2 Corinthians 8
J.B. Phillips New Testament
The Macedonian churches have given magnificently: will you not do so too?
8 1-5 Now, my brothers, we must tell you about the grace that God had given to the Macedonian churches. Somehow, in most difficult circumstances, their joy and the fact of being down to their last penny themselves, produced a magnificent concern for other people. I can guarantee that they were willing to give to the limit of their means, yes and beyond their means, without the slightest urging from me or anyone else. In fact they simply begged us to accept their gifts and so let them share the honours of supporting their brothers in Christ. Nor was their gift, as I must confess I had expected, a mere cash payment. Instead they made a complete dedication of themselves first to the Lord and then to us, as God’s appointed ministers.
6-9 Now this had made us ask Titus, who has already done so much among you, to complete his task by arranging for you too to share in this work of generosity. Already you are well to the fore in every good quality—you have faith, you can express that faith in words; you have knowledge, enthusiasm and your love for us. Could you not add generosity to your virtues? I don’t want you to read this as an order. It is only my suggestion, prompted by what I have seen in others of eagerness to help, and here is a way to prove the reality of your love. Do you remember the generosity of Jesus Christ, the Lord of us all? He was rich beyond our telling, yet he became poor for your sakes so that his poverty might make you rich.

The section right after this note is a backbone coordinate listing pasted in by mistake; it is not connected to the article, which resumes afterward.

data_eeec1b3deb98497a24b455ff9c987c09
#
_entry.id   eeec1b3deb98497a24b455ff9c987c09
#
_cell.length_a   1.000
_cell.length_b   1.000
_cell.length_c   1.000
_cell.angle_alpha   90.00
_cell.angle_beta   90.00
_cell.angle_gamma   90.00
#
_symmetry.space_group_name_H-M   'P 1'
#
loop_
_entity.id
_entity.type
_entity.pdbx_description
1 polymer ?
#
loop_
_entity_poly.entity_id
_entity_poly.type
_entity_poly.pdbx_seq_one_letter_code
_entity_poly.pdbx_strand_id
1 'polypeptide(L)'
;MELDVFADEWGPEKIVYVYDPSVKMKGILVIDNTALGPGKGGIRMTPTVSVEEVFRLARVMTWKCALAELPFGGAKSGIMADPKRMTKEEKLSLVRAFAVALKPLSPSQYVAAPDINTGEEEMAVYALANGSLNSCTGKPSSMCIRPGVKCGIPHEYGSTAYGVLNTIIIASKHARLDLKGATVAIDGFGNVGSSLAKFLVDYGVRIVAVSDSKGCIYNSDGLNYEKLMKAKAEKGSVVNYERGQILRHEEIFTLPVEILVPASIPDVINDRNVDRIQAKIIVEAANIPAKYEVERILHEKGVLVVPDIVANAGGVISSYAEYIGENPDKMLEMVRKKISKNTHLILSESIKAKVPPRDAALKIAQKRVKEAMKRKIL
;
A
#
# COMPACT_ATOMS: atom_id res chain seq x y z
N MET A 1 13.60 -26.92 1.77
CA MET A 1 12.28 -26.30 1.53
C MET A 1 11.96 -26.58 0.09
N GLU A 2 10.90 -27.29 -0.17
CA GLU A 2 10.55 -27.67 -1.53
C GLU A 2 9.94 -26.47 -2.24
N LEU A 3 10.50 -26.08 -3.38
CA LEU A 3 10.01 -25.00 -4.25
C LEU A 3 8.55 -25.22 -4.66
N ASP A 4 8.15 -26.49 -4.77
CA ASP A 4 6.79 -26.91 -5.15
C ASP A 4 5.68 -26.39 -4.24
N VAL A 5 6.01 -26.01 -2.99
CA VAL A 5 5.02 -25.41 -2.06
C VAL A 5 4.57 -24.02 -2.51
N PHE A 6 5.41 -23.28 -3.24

I merely suggest that you finish your original generous gesture
10-15 Here is my opinion in the matter. I think it would be a good thing for you, who were the first a year ago to think of helping, as well as the first to give, to carry through what you then intended to do. Finish it, then, as well as you can, and show that you can complete what you set out to do with as much efficiency as you showed readiness to begin. After all, the important thing is to be willing to give as much as we can—that is what God accepts, and no one is asked to give what he has not got. Of course, I don’t mean that others should be relieved to an extent that leaves you in distress. It is a matter of share and share alike. At present your plenty should supply their need, and then at some future date their plenty may supply your need. In that way we share with each other, as the scripture says, ‘He who gathered much had nothing left over, and he who gathered little had no lack’.
Titus is bringing you this letter personally
16-21 Thank God Titus feels the same deep concern for you as we do! He accepts the suggestion outlined above, and in his enthusiasm comes to you personally at his own request. We are sending with him that brother whose services to the Gospel are universally praised in the churches. He has been unanimously chosen to travel with us in this work of administering the gifts of others. It is a task that brings glory to God and demonstrates also the willingness of us Christians to help each other. Naturally we want to avoid the slightest breath of criticism in the distribution of their gifts, and to be absolutely above-board not only in the sight of God but in the eyes of men.
22-24 With these two we are also sending our brother, of whose keenness we have ample proof and whose interest is especially aroused on this occasion as he has such confidence in you. As for Titus, he is our colleague and partner in your affairs, and both the brothers are official messengers of the Church and shining examples of their faith. So do let them, and all the churches see how genuine is your love, and justify all the nice things we have said about you!